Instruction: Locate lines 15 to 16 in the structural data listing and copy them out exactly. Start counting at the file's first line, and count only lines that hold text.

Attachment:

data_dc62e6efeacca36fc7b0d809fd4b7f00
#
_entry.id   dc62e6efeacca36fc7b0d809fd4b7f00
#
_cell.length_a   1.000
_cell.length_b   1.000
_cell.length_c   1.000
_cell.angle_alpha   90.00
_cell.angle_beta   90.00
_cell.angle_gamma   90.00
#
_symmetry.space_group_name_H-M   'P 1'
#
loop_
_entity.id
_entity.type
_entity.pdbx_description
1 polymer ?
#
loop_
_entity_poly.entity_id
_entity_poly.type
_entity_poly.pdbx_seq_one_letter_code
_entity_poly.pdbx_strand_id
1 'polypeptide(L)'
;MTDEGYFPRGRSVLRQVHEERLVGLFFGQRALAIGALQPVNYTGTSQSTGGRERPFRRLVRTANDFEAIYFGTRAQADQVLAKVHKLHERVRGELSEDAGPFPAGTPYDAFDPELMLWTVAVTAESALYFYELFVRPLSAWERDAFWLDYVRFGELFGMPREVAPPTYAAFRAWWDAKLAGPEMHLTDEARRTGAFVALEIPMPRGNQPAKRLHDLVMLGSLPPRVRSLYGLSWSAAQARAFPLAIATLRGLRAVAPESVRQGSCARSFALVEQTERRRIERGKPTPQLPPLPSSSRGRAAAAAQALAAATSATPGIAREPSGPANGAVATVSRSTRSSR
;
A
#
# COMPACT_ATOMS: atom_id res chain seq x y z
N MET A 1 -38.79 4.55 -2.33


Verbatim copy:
_entity.id
_entity.type